Some economists downplay the potential effects of the deficit cuts on jobs, noting the cuts are relatively small compared to overall government spending. Further, they anticipate long-term benefits, suggesting that less money spent on federal government means more dollars in the private sector, which should stimulate job growth.
Trimming more federal jobs will be painful, but it's a necessary evil to get federal spending under control, said Bill Blazar, an executive at the Minnesota Chamber of Commerce.
"The goal is a growing and healthy private sector economy, one that is producing far more jobs than it is today," Blazar said. "To the extent that we've got to go through some trauma and pain to get there, I think most people in the business community would say, 'Better to get started now than to wait any longer than we already have.'"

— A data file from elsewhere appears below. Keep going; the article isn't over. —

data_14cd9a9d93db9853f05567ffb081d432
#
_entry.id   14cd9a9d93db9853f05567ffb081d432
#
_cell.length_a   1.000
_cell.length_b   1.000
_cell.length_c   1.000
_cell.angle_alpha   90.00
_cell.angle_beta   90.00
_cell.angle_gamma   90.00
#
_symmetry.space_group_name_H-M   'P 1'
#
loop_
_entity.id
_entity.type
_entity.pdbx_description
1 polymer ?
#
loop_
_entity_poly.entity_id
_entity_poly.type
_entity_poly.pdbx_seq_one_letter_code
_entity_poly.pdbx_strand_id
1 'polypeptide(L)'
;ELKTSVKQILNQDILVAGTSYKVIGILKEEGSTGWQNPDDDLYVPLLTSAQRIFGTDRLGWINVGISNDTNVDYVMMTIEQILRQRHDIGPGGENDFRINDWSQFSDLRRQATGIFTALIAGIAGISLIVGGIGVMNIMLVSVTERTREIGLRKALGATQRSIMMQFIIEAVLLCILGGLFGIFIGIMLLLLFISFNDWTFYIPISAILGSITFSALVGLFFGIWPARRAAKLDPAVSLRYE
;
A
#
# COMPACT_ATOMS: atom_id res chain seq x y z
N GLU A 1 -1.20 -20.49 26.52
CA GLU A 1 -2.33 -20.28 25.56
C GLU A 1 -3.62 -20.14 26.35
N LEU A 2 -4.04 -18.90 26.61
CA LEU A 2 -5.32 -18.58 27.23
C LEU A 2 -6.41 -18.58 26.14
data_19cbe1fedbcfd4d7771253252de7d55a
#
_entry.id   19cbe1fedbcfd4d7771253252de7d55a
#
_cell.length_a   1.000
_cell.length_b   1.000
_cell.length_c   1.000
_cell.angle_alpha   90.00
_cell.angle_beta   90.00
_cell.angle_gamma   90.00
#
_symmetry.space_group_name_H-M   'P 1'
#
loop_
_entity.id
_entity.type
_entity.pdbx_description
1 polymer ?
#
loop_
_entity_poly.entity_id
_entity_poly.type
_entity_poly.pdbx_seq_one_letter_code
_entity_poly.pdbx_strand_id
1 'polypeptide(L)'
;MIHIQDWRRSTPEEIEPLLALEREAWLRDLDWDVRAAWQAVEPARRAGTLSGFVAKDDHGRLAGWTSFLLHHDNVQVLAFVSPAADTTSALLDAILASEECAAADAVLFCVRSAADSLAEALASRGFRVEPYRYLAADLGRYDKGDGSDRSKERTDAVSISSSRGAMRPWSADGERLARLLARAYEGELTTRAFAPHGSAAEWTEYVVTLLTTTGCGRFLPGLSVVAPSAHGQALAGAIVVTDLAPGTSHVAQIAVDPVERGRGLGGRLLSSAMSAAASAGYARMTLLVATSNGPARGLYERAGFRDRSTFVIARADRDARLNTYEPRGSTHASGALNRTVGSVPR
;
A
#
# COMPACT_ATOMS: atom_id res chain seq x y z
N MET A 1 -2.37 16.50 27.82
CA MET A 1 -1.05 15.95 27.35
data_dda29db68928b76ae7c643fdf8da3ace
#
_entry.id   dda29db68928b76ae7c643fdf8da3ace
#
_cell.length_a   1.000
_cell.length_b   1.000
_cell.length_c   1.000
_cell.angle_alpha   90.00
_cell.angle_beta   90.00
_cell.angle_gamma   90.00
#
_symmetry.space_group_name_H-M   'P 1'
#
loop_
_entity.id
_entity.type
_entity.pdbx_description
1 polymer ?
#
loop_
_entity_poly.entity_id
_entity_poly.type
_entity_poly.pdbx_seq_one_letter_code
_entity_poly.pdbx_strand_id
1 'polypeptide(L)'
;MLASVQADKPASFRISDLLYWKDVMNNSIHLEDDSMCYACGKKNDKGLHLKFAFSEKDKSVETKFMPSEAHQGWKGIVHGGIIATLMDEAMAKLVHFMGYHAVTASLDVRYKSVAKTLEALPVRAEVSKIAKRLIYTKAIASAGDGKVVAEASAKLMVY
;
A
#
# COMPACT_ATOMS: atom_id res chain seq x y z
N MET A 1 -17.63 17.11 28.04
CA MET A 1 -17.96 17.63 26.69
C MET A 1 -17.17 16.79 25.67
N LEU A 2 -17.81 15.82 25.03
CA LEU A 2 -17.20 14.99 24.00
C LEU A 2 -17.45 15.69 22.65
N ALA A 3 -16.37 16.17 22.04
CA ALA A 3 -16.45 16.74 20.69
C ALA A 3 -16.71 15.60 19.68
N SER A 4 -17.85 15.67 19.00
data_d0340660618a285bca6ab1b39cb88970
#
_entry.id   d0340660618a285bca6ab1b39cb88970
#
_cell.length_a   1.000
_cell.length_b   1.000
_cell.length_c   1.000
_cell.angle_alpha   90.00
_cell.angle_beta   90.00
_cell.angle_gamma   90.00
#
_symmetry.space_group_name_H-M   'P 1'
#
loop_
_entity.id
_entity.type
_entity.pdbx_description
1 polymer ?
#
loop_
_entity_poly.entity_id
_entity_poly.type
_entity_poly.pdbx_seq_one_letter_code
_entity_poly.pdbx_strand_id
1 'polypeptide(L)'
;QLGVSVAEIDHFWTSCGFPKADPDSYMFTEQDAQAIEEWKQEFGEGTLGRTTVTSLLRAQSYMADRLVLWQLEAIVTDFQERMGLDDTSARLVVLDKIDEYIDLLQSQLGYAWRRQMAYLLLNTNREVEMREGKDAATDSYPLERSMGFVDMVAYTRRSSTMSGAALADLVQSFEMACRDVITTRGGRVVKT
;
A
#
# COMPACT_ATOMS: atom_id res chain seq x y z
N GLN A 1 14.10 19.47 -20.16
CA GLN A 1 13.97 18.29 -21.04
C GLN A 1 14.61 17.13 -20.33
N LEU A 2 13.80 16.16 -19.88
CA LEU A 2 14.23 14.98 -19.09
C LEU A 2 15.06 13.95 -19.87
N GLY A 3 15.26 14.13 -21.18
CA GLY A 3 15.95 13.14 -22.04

The debt ceiling deal calls for cuts of $900 billion through discretionary spending caps, but it hasn't been decided how the limits will be reached. Further, a special committee of 12 lawmakers will have until Thanksgiving to recommend an additional $1.2 trillion in deficit reduction.
Minnesota has been scheduled to get about $16.7 billion in federal funds for the 2012-2013 cycle -- about 27 percent of the state's $62 billion two-year budget, according to Minnesota Management and Budget. The bulk of the federal dollars goes to Medicaid, which pays for health care for the poor. While Medicaid is not part of the first wave of $900 billion in spending limits, it could be part of the $1.2 trillion in deficit reduction that the new "deficit dozen" will consider.